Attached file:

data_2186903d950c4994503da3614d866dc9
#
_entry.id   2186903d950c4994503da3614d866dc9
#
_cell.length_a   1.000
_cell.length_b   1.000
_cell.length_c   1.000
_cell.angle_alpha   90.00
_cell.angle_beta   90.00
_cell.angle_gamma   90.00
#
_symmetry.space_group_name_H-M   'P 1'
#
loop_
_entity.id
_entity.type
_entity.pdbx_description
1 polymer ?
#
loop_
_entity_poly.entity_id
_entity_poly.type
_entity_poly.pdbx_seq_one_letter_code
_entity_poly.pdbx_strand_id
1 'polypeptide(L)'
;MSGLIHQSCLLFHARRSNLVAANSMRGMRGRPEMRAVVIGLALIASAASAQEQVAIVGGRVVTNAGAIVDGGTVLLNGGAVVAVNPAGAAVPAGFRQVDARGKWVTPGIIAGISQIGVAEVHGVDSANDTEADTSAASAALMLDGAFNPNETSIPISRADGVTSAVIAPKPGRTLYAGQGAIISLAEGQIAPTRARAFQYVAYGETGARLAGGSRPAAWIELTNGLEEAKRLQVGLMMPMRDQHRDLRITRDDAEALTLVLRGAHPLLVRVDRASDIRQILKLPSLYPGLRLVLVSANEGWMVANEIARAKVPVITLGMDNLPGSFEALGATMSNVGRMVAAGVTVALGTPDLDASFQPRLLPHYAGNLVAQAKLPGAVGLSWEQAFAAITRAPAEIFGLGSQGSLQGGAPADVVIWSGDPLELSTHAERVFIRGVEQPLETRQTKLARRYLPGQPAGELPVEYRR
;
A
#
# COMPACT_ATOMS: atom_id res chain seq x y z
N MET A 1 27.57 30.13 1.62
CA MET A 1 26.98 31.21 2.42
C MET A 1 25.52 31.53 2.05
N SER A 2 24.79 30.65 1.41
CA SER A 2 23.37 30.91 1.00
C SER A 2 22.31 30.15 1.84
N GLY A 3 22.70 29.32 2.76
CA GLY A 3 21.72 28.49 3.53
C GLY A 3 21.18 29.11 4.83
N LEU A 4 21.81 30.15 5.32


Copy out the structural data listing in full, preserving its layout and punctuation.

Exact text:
data_2186903d950c4994503da3614d866dc9
#
_entry.id   2186903d950c4994503da3614d866dc9
#
_cell.length_a   1.000
_cell.length_b   1.000
_cell.length_c   1.000
_cell.angle_alpha   90.00
_cell.angle_beta   90.00
_cell.angle_gamma   90.00
#
_symmetry.space_group_name_H-M   'P 1'
#
loop_
_entity.id
_entity.type
_entity.pdbx_description
1 polymer ?
#
loop_
_entity_poly.entity_id
_entity_poly.type
_entity_poly.pdbx_seq_one_letter_code
_entity_poly.pdbx_strand_id
1 'polypeptide(L)'
;MSGLIHQSCLLFHARRSNLVAANSMRGMRGRPEMRAVVIGLALIASAASAQEQVAIVGGRVVTNAGAIVDGGTVLLNGGAVVAVNPAGAAVPAGFRQVDARGKWVTPGIIAGISQIGVAEVHGVDSANDTEADTSAASAALMLDGAFNPNETSIPISRADGVTSAVIAPKPGRTLYAGQGAIISLAEGQIAPTRARAFQYVAYGETGARLAGGSRPAAWIELTNGLEEAKRLQVGLMMPMRDQHRDLRITRDDAEALTLVLRGAHPLLVRVDRASDIRQILKLPSLYPGLRLVLVSANEGWMVANEIARAKVPVITLGMDNLPGSFEALGATMSNVGRMVAAGVTVALGTPDLDASFQPRLLPHYAGNLVAQAKLPGAVGLSWEQAFAAITRAPAEIFGLGSQGSLQGGAPADVVIWSGDPLELSTHAERVFIRGVEQPLETRQTKLARRYLPGQPAGELPVEYRR
;
A
#
# COMPACT_ATOMS: atom_id res chain seq x y z
N MET A 1 27.57 30.13 1.62
CA MET A 1 26.98 31.21 2.42
C MET A 1 25.52 31.53 2.05
N SER A 2 24.79 30.65 1.41
CA SER A 2 23.37 30.91 1.00
C SER A 2 22.31 30.15 1.84
N GLY A 3 22.70 29.32 2.76
CA GLY A 3 21.72 28.49 3.53
C GLY A 3 21.18 29.11 4.83
N LEU A 4 21.81 30.15 5.32